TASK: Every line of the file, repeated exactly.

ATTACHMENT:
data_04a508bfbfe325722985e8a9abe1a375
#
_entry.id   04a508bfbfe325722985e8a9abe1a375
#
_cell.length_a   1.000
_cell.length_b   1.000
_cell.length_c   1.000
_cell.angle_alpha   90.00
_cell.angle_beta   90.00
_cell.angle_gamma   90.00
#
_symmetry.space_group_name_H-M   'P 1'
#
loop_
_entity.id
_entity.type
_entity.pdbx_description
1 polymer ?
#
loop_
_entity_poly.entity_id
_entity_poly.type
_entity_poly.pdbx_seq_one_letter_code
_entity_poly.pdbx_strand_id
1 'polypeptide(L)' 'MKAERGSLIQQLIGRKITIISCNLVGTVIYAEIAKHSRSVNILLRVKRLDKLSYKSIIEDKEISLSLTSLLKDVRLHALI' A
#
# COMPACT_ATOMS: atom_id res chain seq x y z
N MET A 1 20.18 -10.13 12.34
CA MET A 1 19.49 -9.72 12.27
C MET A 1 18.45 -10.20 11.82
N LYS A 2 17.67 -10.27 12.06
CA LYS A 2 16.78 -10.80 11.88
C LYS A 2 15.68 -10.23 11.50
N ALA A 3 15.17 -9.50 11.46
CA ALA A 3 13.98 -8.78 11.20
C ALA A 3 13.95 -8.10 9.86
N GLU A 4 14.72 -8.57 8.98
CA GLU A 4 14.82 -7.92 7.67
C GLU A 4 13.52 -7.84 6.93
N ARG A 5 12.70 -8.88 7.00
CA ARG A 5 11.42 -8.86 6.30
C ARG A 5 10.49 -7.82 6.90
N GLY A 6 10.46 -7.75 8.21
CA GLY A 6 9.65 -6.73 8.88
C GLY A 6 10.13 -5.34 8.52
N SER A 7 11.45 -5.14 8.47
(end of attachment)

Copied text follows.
data_04a508bfbfe325722985e8a9abe1a375
#
_entry.id   04a508bfbfe325722985e8a9abe1a375
#
_cell.length_a   1.000
_cell.length_b   1.000
_cell.length_c   1.000
_cell.angle_alpha   90.00
_cell.angle_beta   90.00
_cell.angle_gamma   90.00
#
_symmetry.space_group_name_H-M   'P 1'
#
loop_
_entity.id
_entity.type
_entity.pdbx_description
1 polymer ?
#
loop_
_entity_poly.entity_id
_entity_poly.type
_entity_poly.pdbx_seq_one_letter_code
_entity_poly.pdbx_strand_id
1 'polypeptide(L)' 'MKAERGSLIQQLIGRKITIISCNLVGTVIYAEIAKHSRSVNILLRVKRLDKLSYKSIIEDKEISLSLTSLLKDVRLHALI' A
#
# COMPACT_ATOMS: atom_id res chain seq x y z
N MET A 1 20.18 -10.13 12.34
CA MET A 1 19.49 -9.72 12.27
C MET A 1 18.45 -10.20 11.82
N LYS A 2 17.67 -10.27 12.06
CA LYS A 2 16.78 -10.80 11.88
C LYS A 2 15.68 -10.23 11.50
N ALA A 3 15.17 -9.50 11.46
CA ALA A 3 13.98 -8.78 11.20
C ALA A 3 13.95 -8.10 9.86
N GLU A 4 14.72 -8.57 8.98
CA GLU A 4 14.82 -7.92 7.67
C GLU A 4 13.52 -7.84 6.93
N ARG A 5 12.70 -8.88 7.00
CA ARG A 5 11.42 -8.86 6.30
C ARG A 5 10.49 -7.82 6.90
N GLY A 6 10.46 -7.75 8.21
CA GLY A 6 9.65 -6.73 8.88
C GLY A 6 10.13 -5.34 8.52
N SER A 7 11.45 -5.14 8.47